The Telegraph
Since 1st March, 1999
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Left goes local in JNU

New Delhi, Nov. 7: It’s red versus saffron in the Jawaharlal Nehru University Students’ Union elections.

With the university going to polls tomorrow, the Students Federation of India-All India Students Federation combine is leaving no stone unturned to ensure a repeat of last year’s performance, when it swept the elections to beat the BJP’s students’ wing, the Akhil Bharatiya Vidhyarti Parishad.

At the core of the presidential debate conducted yesterday was the issue of communalism and secularism, given that 2002 witnessed incidents such as the carnage in Gujarat and the saffronisation of education. Issues directly concerning the students have, for the first time, formed a key part of the poll planks of the three major contenders, the SFI-AISF combine, the ABVP and the Congress’ students’ wing, the National Students Union of India.

The Left promises financial and academic assistance for students from deprived sections, besides ensuring teachers’ vacancies will be filled up and library facilities increased. The ABVP lists course restructuring in various subjects, setting up of a central placement cell and scholarships for students as part of its agenda.

Interestingly, there is a lot of similarity on issues raised by the SFI-AISF and the ABVP. Outgoing union’s president Albeena Shakil claimed that the AVBP has picked up many issues, including faculty vacancies and monetary help for poor students, that the Left had raised during campaigning.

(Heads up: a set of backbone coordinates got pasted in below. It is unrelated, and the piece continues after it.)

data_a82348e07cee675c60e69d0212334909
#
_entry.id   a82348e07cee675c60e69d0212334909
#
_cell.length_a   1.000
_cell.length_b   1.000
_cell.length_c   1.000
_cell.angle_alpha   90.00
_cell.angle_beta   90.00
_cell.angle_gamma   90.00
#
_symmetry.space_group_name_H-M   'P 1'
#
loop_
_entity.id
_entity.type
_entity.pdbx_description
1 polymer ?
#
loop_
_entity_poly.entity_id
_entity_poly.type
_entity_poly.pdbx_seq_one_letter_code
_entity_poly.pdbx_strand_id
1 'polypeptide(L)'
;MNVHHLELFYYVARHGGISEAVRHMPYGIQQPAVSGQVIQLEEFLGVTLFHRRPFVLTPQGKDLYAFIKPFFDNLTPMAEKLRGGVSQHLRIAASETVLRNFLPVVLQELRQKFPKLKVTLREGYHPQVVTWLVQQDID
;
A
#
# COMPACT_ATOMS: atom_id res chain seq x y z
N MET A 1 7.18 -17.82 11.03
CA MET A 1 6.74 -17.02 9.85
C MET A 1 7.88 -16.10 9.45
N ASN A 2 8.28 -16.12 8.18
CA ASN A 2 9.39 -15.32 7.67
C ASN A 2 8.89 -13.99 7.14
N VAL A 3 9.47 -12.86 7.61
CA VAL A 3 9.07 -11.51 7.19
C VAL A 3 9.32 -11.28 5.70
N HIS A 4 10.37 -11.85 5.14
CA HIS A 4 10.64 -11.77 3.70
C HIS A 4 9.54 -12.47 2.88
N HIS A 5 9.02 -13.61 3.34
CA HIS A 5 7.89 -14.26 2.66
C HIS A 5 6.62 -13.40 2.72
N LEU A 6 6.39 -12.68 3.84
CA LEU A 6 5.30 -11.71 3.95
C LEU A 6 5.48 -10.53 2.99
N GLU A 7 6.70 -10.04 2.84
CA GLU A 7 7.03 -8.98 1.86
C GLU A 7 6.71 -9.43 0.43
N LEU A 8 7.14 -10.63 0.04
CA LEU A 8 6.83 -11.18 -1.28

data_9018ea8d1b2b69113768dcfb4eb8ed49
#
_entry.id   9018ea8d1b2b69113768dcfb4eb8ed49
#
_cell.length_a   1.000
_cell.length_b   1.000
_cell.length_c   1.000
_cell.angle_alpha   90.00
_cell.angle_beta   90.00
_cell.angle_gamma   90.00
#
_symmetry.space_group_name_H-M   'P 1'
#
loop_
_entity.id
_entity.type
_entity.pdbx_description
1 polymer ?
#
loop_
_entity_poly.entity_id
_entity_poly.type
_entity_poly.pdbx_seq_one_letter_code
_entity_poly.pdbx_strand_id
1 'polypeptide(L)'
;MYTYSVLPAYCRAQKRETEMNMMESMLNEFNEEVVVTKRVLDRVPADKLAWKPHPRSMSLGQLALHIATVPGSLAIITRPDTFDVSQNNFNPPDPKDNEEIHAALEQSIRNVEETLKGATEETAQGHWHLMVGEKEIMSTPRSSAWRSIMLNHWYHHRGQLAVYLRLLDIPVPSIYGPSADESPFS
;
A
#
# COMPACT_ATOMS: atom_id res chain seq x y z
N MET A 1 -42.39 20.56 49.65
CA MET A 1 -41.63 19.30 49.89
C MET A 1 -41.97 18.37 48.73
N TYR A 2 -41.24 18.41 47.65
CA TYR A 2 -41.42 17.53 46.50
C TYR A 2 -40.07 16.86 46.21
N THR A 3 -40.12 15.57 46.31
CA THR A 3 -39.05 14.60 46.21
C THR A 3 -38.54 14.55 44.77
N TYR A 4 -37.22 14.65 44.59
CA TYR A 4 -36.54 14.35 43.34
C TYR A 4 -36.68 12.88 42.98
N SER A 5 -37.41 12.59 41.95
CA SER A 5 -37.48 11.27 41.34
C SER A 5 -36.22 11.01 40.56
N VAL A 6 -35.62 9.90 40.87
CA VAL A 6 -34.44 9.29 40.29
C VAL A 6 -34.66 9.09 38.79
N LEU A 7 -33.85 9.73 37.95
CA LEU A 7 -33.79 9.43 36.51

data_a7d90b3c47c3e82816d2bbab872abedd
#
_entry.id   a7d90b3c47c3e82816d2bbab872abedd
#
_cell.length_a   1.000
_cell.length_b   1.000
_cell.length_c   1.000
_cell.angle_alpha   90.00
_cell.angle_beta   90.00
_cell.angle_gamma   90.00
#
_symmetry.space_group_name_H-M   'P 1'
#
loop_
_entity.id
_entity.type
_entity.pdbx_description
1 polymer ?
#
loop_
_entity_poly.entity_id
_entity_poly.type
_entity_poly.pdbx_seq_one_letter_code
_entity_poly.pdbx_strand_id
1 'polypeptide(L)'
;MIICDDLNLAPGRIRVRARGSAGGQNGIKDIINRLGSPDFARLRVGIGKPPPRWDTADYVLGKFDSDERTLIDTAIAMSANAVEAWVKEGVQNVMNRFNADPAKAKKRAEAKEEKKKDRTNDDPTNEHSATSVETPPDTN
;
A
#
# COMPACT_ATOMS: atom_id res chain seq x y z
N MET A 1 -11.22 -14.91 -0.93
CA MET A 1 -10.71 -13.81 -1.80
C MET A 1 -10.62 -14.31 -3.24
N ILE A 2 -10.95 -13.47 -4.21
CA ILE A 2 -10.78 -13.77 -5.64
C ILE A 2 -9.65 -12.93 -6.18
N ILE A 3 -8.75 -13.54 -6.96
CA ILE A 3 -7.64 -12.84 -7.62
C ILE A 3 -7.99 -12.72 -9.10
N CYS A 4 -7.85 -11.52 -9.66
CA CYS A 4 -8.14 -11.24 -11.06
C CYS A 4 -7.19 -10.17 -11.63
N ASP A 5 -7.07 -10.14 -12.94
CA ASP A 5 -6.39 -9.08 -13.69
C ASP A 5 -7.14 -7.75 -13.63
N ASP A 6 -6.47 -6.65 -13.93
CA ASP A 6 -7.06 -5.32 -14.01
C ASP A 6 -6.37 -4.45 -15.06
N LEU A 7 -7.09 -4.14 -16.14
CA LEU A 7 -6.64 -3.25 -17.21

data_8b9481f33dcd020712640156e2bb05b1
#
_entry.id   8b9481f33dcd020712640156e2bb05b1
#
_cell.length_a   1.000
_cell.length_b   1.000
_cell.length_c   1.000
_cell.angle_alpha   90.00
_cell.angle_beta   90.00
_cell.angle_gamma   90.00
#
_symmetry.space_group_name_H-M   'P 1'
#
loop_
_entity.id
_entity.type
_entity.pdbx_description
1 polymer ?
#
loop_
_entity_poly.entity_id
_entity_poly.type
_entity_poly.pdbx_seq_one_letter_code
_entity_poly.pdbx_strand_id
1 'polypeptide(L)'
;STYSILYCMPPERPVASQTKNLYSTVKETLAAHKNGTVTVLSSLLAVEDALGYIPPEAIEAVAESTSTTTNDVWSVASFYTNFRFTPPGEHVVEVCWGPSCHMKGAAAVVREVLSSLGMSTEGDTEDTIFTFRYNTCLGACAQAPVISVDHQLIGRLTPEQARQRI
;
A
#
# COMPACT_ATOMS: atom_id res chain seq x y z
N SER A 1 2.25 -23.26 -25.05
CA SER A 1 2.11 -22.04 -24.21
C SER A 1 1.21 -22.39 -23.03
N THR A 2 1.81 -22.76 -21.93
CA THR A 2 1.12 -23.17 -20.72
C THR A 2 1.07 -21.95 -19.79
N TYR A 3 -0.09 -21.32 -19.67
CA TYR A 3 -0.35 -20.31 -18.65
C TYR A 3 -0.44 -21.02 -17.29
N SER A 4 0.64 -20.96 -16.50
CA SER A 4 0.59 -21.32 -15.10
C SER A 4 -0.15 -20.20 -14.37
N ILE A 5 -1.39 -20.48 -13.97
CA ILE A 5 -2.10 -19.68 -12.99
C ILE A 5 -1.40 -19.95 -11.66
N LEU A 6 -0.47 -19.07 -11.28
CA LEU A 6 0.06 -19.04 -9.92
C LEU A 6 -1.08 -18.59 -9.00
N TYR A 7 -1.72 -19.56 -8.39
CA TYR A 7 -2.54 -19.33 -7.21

Students feel it will not be a cakewalk for the Left. This is not because the ABVP — which made inroads in the Left bastion for the first time in 1996 — has been impressive as an opposition organisation. It is more because there is a general apathy towards leaders who have been unable to fulfil election promises and take up local issues, says one.

“Apart from ideological leanings, this time it is a question of political opportunism. Who will win depends on how the organisations capitalise on the situation,” said Shakil, when it was pointed out that students do not seem enthusiastic about the elections.

The ABVP’s chief campaign coordinator, Manmath Narayan Singh, expressed confidence that they would do better in the polls this time as the Left has not fulfilled its promises. He also blamed the Left for “mastering the art of provocation”. Both parties are charging each other with introducing hooliganism in union politics.

The ABVP seems to have deliberately left out national issues from its agenda, fearing that it would backfire. It does not take credit for the change in school syllabus, which its parent party has been proposing.

The NSUI, on its part has shifted from the right-of-centre stance it took during last year’s elections to a left-of-centre one, Pramod said. The organisation’s manifesto reads: “Congress; Always ahead of the times. Communists; Waking up late, always. RSS & ABVP; Jurassic Park politics.” The party seems to be banking on anti-Left and anti-Right votes.

The results of the elections will be declared on Saturday.

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